Pancreatic islet cell tumors in adolescents and young adults

Alicia M. Waters, Ilan I. Maizlin, Robert T. Russell, Matthew Dellinger, Kenneth W. Gow, Adam Goldin, Melanie Goldfarb, Jed G. Nuchtern, Monica Langer, Sanjeev A. Vasudevan, John J. Doski, Mehul V Raval, Elizabeth A. Beierle*

*Corresponding author for this work

Research output: Contribution to journalArticle

Abstract

Background: Pancreatic islet cell tumors are rare in adolescents, and most studies published to date focus on older patients. We utilized a national database to describe the histology and clinical pattern of pancreatic islet cell tumors in adolescent and young adult (AYA) patients, and to compare AYAs to older adults. We hypothesized that AYAs with pancreatic islet cell tumors would have better overall survival. Methods: The National Cancer Data Base (NCDB, 1998–2012) was queried for AYA patients (15–39 years) with a pancreatic islet cell tumor diagnosis. Demographics, tumor characteristics, treatment modalities, and outcomes were abstracted and compared to adults (≥ 40 years). Results: 383 patients (56.4% female, 65% non-Hispanic Whites) were identified, with a median age of 27 (IQR 16–34) years. Islet cell carcinoma was the most common histology. Of patients with known stage of disease, 49% presented with early stage (I or II). Seventy percent of patients underwent surgical resection, including local excision 44%, Whipple procedure 37.5%, or total pancreatectomy 19%. Chemotherapy was utilized in 27% and radiotherapy in 7%. All-cause mortality was 36%. AYA patients underwent more extensive resections (p = 0.001) and had lower mortality rates (p < 0.001), with no differences in tumor stage or use of adjuvant therapies, when compared to adults. Conclusions: AYA patients with pancreatic islet cell tumors had comparable utilization of adjuvant therapies but underwent more extensive resections and demonstrated a higher overall survival rate than adult counterparts. Further investigation into approaches to earlier diagnosis and tailoring of multimodality therapy of these neoplasms in the AYA population is needed. Levels of evidence: Prognostic Study, Level II — retrospective study.

Original languageEnglish (US)
JournalJournal of pediatric surgery
DOIs
StatePublished - Jan 1 2019

Fingerprint

Young Adult
Neoplasms
Histology
Islet Cell Carcinoma
Databases
Pancreatectomy
Mortality
Pancreatic islet cell tumors
Early Diagnosis
Radiotherapy
Therapeutics
Survival Rate
Retrospective Studies
Demography
Drug Therapy
Survival
Population

Keywords

  • Adolescent
  • Islet cell neoplasm
  • Pancreas
  • Tumor

ASJC Scopus subject areas

  • Surgery
  • Pediatrics, Perinatology, and Child Health

Cite this

Waters, A. M., Maizlin, I. I., Russell, R. T., Dellinger, M., Gow, K. W., Goldin, A., ... Beierle, E. A. (2019). Pancreatic islet cell tumors in adolescents and young adults. Journal of pediatric surgery. https://doi.org/10.1016/j.jpedsurg.2019.01.060
Waters, Alicia M. ; Maizlin, Ilan I. ; Russell, Robert T. ; Dellinger, Matthew ; Gow, Kenneth W. ; Goldin, Adam ; Goldfarb, Melanie ; Nuchtern, Jed G. ; Langer, Monica ; Vasudevan, Sanjeev A. ; Doski, John J. ; Raval, Mehul V ; Beierle, Elizabeth A. / Pancreatic islet cell tumors in adolescents and young adults. In: Journal of pediatric surgery. 2019.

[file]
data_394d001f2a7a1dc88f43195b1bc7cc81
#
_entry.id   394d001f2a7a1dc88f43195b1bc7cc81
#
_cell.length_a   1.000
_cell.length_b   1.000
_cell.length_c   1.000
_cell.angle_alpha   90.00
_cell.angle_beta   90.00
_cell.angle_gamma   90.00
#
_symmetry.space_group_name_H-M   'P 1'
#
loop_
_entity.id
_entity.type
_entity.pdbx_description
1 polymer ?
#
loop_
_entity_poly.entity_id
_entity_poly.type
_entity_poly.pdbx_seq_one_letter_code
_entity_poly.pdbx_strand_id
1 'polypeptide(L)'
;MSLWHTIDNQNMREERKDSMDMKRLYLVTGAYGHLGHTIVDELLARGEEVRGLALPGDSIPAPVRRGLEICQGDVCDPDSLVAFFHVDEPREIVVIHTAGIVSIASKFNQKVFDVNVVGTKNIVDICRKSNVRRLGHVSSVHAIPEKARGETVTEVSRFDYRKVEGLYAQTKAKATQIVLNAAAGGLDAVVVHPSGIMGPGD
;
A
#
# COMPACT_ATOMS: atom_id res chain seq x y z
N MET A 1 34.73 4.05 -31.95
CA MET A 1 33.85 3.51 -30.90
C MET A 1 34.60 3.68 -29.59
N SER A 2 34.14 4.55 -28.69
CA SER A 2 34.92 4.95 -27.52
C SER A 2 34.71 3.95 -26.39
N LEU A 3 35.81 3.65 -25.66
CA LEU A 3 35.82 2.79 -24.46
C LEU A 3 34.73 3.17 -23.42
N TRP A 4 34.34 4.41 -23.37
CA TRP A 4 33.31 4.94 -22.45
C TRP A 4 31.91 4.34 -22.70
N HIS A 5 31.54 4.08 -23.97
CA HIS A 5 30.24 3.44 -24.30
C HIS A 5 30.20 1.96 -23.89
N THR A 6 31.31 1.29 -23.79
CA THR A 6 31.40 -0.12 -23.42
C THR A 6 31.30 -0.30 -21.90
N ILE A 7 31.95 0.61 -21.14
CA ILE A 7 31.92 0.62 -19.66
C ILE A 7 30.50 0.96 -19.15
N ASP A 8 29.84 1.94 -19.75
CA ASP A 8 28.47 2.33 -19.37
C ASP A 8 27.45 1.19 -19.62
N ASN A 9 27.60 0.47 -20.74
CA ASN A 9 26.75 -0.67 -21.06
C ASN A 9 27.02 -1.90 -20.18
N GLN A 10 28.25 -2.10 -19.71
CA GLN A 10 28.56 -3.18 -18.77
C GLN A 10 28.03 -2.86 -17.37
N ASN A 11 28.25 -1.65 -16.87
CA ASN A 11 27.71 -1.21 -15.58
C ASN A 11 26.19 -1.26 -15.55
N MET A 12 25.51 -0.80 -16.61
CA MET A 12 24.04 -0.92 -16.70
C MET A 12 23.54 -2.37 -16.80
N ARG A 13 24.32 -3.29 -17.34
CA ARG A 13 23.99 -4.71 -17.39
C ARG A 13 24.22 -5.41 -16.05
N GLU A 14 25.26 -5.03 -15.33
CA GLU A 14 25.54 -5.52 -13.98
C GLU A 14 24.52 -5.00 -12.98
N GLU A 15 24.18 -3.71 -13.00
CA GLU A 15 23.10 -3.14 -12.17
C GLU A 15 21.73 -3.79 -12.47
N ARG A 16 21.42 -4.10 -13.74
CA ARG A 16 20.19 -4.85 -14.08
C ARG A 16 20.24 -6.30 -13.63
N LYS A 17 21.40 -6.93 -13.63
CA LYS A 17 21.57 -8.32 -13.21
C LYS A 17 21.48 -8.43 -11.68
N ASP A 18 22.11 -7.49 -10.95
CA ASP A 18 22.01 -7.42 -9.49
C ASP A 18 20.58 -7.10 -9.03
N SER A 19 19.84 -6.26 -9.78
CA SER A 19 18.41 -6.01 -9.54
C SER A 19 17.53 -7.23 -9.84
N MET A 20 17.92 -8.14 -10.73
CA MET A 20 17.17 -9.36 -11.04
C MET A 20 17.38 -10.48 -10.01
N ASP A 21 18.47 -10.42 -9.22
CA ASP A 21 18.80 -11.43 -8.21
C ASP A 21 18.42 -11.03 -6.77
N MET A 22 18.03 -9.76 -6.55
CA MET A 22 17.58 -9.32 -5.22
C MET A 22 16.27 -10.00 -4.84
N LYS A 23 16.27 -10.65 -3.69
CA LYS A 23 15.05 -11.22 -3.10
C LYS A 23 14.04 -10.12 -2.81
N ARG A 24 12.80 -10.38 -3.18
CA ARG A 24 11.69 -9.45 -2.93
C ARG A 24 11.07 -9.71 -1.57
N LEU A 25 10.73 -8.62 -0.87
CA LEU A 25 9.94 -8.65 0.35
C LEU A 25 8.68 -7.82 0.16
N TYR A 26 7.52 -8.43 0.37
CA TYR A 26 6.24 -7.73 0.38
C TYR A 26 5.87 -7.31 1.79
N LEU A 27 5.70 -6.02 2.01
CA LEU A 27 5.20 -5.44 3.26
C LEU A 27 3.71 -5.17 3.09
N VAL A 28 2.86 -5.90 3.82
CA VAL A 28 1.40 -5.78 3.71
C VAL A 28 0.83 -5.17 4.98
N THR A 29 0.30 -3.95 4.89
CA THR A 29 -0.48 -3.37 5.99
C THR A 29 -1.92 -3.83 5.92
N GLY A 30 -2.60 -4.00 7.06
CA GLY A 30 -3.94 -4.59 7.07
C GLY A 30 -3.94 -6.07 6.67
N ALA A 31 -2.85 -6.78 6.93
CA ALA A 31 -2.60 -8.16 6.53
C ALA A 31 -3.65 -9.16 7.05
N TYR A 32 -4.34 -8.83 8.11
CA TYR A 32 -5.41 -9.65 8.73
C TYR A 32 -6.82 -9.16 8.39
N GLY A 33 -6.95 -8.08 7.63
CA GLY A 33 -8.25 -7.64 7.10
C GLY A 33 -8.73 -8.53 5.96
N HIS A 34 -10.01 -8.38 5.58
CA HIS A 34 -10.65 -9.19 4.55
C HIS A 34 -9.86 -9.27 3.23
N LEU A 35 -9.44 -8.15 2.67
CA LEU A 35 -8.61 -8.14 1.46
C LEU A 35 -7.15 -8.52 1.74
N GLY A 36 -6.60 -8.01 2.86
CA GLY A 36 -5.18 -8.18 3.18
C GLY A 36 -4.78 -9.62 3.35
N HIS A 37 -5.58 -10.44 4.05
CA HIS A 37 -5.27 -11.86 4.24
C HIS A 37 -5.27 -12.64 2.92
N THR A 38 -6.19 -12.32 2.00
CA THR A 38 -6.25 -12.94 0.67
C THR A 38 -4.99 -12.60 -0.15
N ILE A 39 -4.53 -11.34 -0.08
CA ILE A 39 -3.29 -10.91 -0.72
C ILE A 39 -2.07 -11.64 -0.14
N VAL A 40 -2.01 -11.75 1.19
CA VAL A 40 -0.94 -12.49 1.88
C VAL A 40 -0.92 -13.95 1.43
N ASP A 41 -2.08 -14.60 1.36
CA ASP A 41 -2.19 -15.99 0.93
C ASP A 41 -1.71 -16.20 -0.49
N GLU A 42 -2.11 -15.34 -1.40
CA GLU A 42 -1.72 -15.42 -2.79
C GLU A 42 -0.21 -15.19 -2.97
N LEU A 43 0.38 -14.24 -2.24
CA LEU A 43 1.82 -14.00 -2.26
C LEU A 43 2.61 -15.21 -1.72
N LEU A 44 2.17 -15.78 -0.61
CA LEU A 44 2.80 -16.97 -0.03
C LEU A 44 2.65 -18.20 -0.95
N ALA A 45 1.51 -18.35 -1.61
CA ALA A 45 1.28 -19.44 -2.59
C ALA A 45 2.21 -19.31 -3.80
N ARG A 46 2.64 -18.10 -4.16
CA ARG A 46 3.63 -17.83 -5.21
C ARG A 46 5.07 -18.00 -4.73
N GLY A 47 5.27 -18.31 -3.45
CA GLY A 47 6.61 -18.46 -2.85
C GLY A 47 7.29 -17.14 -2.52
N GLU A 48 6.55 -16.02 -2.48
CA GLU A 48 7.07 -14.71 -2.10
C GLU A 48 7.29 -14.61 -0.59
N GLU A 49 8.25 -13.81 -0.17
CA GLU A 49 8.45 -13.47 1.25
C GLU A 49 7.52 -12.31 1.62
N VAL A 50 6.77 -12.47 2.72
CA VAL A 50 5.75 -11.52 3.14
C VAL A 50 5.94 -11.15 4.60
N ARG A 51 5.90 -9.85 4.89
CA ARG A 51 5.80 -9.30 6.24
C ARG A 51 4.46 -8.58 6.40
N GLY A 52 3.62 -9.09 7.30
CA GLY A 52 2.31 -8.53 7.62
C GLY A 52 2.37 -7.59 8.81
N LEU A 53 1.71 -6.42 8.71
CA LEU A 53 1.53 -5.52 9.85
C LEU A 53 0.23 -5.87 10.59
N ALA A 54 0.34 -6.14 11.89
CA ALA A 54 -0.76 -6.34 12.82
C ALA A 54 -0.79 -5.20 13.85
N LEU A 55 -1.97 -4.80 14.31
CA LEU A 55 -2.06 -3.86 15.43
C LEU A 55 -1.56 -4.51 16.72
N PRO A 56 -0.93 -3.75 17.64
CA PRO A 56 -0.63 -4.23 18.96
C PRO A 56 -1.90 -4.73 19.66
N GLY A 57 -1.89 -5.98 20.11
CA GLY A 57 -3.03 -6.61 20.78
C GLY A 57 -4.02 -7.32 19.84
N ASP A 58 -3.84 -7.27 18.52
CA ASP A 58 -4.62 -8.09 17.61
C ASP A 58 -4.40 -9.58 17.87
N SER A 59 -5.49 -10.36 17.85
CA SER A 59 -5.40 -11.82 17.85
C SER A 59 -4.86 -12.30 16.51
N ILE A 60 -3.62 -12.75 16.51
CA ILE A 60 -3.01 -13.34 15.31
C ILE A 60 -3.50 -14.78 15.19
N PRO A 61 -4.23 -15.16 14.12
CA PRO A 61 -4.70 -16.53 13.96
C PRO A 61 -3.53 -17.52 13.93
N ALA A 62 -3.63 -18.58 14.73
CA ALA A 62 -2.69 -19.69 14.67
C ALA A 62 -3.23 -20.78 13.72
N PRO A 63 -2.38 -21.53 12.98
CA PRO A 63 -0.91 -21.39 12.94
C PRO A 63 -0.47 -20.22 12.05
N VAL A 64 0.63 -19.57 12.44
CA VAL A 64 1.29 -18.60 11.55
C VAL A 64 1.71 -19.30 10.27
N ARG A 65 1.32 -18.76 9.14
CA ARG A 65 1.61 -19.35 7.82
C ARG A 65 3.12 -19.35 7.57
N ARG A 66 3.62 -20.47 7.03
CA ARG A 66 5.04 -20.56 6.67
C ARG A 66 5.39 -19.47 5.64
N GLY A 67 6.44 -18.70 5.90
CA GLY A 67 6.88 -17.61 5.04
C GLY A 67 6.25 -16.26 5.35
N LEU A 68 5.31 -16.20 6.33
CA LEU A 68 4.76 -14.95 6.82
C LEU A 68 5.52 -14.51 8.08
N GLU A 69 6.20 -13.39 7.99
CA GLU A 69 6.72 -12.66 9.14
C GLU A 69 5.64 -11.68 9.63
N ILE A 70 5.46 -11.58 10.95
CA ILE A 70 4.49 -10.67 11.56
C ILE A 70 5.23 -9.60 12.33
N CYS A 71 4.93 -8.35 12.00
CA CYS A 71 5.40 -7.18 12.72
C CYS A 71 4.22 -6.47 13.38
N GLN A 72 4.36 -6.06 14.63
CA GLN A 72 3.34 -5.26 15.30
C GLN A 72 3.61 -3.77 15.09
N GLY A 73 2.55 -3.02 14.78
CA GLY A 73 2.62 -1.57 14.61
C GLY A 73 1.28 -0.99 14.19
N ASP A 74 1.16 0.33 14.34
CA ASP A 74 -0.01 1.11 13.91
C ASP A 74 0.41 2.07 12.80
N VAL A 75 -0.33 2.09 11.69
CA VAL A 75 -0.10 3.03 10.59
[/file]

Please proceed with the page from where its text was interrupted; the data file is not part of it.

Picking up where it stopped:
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title = "Pancreatic islet cell tumors in adolescents and young adults",
abstract = "Background: Pancreatic islet cell tumors are rare in adolescents, and most studies published to date focus on older patients. We utilized a national database to describe the histology and clinical pattern of pancreatic islet cell tumors in adolescent and young adult (AYA) patients, and to compare AYAs to older adults. We hypothesized that AYAs with pancreatic islet cell tumors would have better overall survival. Methods: The National Cancer Data Base (NCDB, 1998–2012) was queried for AYA patients (15–39 years) with a pancreatic islet cell tumor diagnosis. Demographics, tumor characteristics, treatment modalities, and outcomes were abstracted and compared to adults (≥ 40 years). Results: 383 patients (56.4{\%} female, 65{\%} non-Hispanic Whites) were identified, with a median age of 27 (IQR 16–34) years. Islet cell carcinoma was the most common histology. Of patients with known stage of disease, 49{\%} presented with early stage (I or II). Seventy percent of patients underwent surgical resection, including local excision 44{\%}, Whipple procedure 37.5{\%}, or total pancreatectomy 19{\%}. Chemotherapy was utilized in 27{\%} and radiotherapy in 7{\%}. All-cause mortality was 36{\%}. AYA patients underwent more extensive resections (p = 0.001) and had lower mortality rates (p < 0.001), with no differences in tumor stage or use of adjuvant therapies, when compared to adults. Conclusions: AYA patients with pancreatic islet cell tumors had comparable utilization of adjuvant therapies but underwent more extensive resections and demonstrated a higher overall survival rate than adult counterparts. Further investigation into approaches to earlier diagnosis and tailoring of multimodality therapy of these neoplasms in the AYA population is needed. Levels of evidence: Prognostic Study, Level II — retrospective study.",